Academic journal article Notes

Music Discovery Requirements: A Guide to Optimizing Interfaces

Academic journal article Notes

Music Discovery Requirements: A Guide to Optimizing Interfaces

Article excerpt


Music materials, particularly scores and recordings, pose unique demands that must be considered for their successful discovery. Some of the discoverability challenges of music materials in public search interfaces can be addressed simply by ensuring that needed bibliographic description fields are appropriately displayed and indexed in discovery interfaces. Other problems are more difficult to solve. This Music Discovery Requirements document explores the issues and gives concrete recommendations for discovery interfaces. Given that most libraries will be dealing with databases containing large bodies of legacy data recorded according to AACR2 and encoded in MARC, particular attention is paid to MARC data and to AACR2; RDA is addressed to the extent possible. The discussions and recommendations will be useful to those creating or guiding the development of discovery interfaces that will facilitate access to music materials. Furthermore, because the document identifies areas where deficient data create particular problems for discovery, those inputting or creating standards for data can use this document to identify areas with particular needs for fuller, more consistent data.


"Discovery" has become a library buzzword, but it refers to a traditional concept: enabling users to find information and materials. Discovery was first facilitated by print indexes and card catalogs, then later by online library catalogs and search engines. Today, the discovery environment is changing rapidly, and FRBR (Functional Requirements for Bibliographic Records), RDA (Resource Description & Access), Web-scale discovery, and faceted browsing are key factors related to changes in the way our users navigate searches and encounter library data. The newest discovery interfaces aim to remove barriers between different types and sources of data, and incorporate aspects of nonlibrary online searching environments familiar to users. When discovery interfaces work well, everyone benefits: the library's collections are more fully exposed, and users do not have to adhere to nor struggle with complicated search vocabularies and strategies. Discovery is optimized.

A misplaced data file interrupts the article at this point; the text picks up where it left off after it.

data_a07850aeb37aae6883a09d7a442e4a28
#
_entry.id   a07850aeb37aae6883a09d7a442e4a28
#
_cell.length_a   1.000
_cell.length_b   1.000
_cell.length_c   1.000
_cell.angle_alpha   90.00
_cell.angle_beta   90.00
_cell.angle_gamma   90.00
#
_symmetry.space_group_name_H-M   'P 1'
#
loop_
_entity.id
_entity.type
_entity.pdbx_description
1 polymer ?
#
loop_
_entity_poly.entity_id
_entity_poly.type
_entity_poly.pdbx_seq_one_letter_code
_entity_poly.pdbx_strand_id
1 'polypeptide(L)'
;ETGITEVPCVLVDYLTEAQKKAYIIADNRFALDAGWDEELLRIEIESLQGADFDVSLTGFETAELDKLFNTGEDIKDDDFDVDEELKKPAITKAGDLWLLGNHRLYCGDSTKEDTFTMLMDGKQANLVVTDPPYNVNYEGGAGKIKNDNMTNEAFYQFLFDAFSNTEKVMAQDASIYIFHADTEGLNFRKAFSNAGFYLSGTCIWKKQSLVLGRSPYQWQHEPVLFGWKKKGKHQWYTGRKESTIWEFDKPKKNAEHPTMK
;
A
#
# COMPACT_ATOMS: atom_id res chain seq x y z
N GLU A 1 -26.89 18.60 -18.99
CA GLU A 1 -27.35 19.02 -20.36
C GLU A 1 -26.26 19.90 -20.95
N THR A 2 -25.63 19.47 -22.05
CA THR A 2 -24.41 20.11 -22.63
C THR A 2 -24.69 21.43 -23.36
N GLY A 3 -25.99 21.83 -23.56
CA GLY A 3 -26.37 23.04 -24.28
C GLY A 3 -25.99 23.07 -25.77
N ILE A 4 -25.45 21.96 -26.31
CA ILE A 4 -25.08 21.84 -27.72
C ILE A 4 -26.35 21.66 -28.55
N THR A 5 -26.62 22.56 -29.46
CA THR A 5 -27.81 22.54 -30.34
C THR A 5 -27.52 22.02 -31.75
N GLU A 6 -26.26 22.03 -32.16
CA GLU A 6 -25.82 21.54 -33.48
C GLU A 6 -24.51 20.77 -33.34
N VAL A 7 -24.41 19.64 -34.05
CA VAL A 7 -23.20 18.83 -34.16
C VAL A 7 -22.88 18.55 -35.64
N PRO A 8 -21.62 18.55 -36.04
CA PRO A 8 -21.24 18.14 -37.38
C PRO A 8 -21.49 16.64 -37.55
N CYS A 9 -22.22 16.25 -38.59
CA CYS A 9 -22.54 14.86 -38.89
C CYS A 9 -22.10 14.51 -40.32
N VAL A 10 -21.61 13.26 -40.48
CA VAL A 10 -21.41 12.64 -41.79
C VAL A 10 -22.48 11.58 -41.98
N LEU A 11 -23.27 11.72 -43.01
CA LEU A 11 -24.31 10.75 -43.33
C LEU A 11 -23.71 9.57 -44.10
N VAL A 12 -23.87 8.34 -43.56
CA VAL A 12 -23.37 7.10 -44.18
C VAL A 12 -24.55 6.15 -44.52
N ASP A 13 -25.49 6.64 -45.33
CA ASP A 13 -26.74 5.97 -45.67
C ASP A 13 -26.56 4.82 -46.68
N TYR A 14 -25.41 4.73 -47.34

In the midst of this changing environment, music materials pose unique demands that must be considered for successful discovery. There is exciting potential for new discovery interfaces to ease the difficulties users face when searching for music materials. However, in reality, the specialized discovery needs arising from music materials are often overlooked. This document serves as a guide to meeting these unique demands for vendors, librarians, and anyone developing or implementing discovery interfaces of all kinds.

This work was initiated by the Emerging Technologies and Services Committee of the Music Library Association (MLA) in February 2011, with official support of the MLA board of directors given in June 201L Group membership was drawn from both that committee and the broader ranks of MLA members. The group includes a liaison to MLA's Bibliographic Control Committee, which provided many thoughtful comments and suggestions. A first draft was made available for public comment 16 November-5 December 2011. A second draft was made available for public comment 9 February-16 March 2012. The final version was approved by the MLA board of directors on 8 August 2012.

This document has roots in earlier work by Lenore Coral (1) and by the MLA Automation Subcommittee; (2) however, it is not a mere revision of either document but a wholly new document reflecting today's environment. Given the rapidly changing bibliographic landscape and the immediate need for a document to aid discovery interface implementations, this document is not a standard. Instead, it gives recommendations and possible best practices, in conjunction with discussion of the factors and discovery needs that precipitated the recommendations. As the bibliographic landscape changes, this document will need revision. …

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